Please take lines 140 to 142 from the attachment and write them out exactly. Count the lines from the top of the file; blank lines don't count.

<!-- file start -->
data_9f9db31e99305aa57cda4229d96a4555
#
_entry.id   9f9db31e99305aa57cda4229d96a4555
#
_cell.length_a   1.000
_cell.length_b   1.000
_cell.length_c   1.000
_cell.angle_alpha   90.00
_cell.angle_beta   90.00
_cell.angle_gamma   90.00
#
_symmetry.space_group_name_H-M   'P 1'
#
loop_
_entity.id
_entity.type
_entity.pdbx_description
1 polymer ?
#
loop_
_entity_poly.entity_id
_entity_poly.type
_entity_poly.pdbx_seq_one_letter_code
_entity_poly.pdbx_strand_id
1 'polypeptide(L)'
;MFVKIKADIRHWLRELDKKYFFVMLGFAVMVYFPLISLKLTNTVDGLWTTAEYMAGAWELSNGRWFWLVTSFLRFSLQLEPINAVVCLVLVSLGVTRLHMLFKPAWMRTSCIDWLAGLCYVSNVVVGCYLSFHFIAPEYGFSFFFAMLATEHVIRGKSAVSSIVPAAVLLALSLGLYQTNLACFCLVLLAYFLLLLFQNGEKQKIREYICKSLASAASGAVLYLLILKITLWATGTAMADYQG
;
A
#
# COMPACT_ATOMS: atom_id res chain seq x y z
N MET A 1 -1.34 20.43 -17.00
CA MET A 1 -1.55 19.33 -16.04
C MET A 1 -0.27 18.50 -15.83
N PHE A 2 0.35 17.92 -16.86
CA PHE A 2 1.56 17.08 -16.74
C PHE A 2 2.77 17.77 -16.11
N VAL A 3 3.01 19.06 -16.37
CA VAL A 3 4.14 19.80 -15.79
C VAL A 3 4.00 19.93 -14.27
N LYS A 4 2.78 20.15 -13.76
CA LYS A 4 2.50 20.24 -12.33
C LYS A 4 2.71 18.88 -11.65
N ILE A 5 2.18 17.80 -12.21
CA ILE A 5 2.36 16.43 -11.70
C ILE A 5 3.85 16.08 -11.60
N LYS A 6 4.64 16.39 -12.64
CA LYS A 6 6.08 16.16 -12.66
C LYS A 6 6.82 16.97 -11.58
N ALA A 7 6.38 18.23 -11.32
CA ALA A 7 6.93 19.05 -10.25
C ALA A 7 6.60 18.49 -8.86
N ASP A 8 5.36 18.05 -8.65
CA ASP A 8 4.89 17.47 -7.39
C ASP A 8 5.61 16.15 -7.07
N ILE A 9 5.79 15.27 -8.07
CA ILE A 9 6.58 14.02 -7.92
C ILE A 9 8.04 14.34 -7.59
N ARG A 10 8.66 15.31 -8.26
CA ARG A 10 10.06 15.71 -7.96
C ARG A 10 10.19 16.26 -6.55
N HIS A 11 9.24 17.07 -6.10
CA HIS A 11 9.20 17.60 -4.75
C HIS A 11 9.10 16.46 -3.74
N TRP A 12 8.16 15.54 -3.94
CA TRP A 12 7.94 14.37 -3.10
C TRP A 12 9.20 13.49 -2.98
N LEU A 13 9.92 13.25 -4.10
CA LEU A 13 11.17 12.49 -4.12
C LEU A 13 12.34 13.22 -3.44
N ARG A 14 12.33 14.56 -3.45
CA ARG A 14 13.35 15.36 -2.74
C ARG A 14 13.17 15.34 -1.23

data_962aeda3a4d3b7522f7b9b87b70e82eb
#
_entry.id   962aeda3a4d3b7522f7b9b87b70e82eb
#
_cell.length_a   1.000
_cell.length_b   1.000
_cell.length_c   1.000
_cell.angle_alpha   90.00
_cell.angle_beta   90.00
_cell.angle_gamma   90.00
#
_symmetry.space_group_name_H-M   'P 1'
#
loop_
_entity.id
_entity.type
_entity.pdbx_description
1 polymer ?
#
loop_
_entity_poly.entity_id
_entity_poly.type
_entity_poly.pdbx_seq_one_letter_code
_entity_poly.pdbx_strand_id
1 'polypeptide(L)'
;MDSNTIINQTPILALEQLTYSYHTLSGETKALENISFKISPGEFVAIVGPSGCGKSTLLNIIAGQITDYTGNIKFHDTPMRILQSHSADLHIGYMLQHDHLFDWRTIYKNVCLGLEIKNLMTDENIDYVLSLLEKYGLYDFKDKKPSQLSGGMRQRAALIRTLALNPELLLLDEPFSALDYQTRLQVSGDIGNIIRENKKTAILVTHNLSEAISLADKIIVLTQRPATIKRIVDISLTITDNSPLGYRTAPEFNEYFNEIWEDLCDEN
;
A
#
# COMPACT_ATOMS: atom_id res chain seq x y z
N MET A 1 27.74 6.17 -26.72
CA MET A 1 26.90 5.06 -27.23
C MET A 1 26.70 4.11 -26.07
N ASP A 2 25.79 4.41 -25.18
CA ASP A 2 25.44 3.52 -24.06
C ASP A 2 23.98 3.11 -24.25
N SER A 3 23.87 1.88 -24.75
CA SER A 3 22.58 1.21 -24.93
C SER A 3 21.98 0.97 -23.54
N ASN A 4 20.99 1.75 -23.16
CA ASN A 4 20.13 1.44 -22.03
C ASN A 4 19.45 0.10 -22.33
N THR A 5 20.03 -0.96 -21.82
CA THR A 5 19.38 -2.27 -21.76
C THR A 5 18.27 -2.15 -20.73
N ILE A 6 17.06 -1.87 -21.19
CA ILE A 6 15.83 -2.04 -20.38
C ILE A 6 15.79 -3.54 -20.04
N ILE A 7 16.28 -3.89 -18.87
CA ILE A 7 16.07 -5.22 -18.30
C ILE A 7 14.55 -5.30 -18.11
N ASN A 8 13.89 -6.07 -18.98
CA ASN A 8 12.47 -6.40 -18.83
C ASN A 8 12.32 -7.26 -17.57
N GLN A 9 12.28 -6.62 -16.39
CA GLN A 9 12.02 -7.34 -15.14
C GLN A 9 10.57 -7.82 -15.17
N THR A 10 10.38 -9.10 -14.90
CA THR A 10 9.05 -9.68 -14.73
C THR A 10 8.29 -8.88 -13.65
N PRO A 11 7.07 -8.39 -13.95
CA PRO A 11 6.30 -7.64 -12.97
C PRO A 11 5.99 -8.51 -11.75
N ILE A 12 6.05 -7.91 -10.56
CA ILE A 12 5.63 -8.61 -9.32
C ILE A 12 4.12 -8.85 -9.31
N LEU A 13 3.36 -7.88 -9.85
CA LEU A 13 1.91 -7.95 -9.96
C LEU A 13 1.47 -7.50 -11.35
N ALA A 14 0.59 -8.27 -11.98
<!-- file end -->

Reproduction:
CA LEU A 13 1.91 -7.95 -9.96
C LEU A 13 1.47 -7.50 -11.35
N ALA A 14 0.59 -8.27 -11.98